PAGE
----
Tips and Tricks for Defending IRS Tax Audit

If you have received notice that the IRS is auditing you and requires substantiation of your Schedule C deduction – we can help!

We’ve assembled some of the common questions we encounter as and when helping people build mileage logs for audit purposes.   Our goal at ExpressMileage is to assist you in building the highest quality mileage log that will withstand IRS audit and NOT be rejected. 

Do I need to provide specific addresses in my driving log?

The IRS states you are required to capture the Location or Destination of your drives.  IRS Publication 463 shows a suggested log format with : ” Destination (City, Town, or Area) .”   Providing the general area (ie: “Chicago Metro Area”) for your driving is completely acceptable.  Remember, the more specific your Location becomes – the more easily an auditor can deconstruct your log and look for inconsistencies.

Sample driving log format from IRS Publication 463

Do I need to provide additional supporting material (oil change receipts, credit card statements..etc) to the IRS to validate my log?

Auditors often attempt to overstep the boundary of required information for Schedule C deductions.  They may ask for additional documentation above and beyond your mileage log to help substantiate your driving log submission.  Fortunately for you – the IRS does not have the authority to request this additional information.

When asked for any additional supportive material – this response is often best to counter the request:

I would be happy to provide you the information you are asking for – but I need to understand which regulation or ruling which states that this additional information is required in order to validate my driving log.  I’m looking at Publication 463 right now and I don’t see where that information is required.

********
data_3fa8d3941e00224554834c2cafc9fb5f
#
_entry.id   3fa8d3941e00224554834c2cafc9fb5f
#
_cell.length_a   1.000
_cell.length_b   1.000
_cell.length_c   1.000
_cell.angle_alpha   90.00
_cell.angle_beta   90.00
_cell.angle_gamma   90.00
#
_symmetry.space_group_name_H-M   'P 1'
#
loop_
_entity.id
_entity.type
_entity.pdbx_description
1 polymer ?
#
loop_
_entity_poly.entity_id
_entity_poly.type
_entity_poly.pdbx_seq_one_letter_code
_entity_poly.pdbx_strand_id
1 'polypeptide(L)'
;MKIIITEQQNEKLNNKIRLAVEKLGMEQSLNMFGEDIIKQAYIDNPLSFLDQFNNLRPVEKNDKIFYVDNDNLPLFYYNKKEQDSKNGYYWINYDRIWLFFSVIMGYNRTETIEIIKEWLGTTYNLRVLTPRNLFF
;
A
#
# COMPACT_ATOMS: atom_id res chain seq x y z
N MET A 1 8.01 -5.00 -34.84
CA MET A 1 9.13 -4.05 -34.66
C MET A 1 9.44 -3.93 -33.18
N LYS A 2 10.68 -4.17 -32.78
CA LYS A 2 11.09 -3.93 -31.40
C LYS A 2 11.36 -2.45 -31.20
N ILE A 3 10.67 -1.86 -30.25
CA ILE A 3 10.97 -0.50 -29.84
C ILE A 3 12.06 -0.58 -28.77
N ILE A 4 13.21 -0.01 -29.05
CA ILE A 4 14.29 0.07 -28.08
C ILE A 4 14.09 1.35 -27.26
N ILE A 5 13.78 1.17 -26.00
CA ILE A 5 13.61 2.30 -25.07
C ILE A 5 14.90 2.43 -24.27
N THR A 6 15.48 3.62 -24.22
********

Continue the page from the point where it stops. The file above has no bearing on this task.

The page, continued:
Do I need to have Business and Personal mileage in my log?

It is extremely rare to use a vehicle for 100% business use.   Extremely rare.  At some point during your business day, you are likely going to have some kind of personal usage of your business vehicle:  picking up your kids from school, driving to drop-off a book to your neighbor..etc.

A vehicle mileage log with ZERO personal miles is an IRS audit RED flag.  Consider your regular driving habits and be sure you include personal miles in your log.

Do I need every drive documented (One-Way) or can I use Round Trip values in my mileage log?

You are able to use Round Trip values for your mileage log.  This greatly simplifies log keeping and reduces the number of log entries.

As defined by the IRS in Publication 463:

Car expenses. You can account for several uses of your car that can be considered part of a single use, such as a round trip or uninterrupted business use, with a single record. Minimal personal use, such as a stop for lunch on the way between two business stops, isn’t an interruption of business use.
Example. You make deliveries at several different locations on a route that begins and ends at your employer’s business premises and that includes a stop at the business premises between two deliveries. You can account for these using a single record of miles driven.


What if I started using a 100% personal vehicle to Business use mid-way through the year?  Do I need a mileage log?

Good question.  You will still need a log for the Business use after the vehicle started to be utilized for business.  For the mileage before the date (when the vehicle was 100% personal) can be estimated in the following way:

As defined by the IRS in Publication 463:

Change from personal to business use.

If you change the use of a car from 100% personal use to business use during the tax year, you may not have mileage records for the time before the change to business use. In this case, you figure the percentage of business use for the year as follows.

  1. Determine the percentage of business use for the period following the change. Do this by dividing business miles by total miles driven during that period.
  2. Multiply the percentage in (1) by a fraction. The numerator (top number) is the number of months the car is used for business, and the denominator (bottom number) is 12.

    Example. You use a car only for personal purposes during the first 6 months of the year. During the last 6 months of the year, you drive the car a total of 15,000 miles of which 12,000 miles are for business. This gives you a business use percentage of 80% (12,000 ÷ 15,000) for that period.


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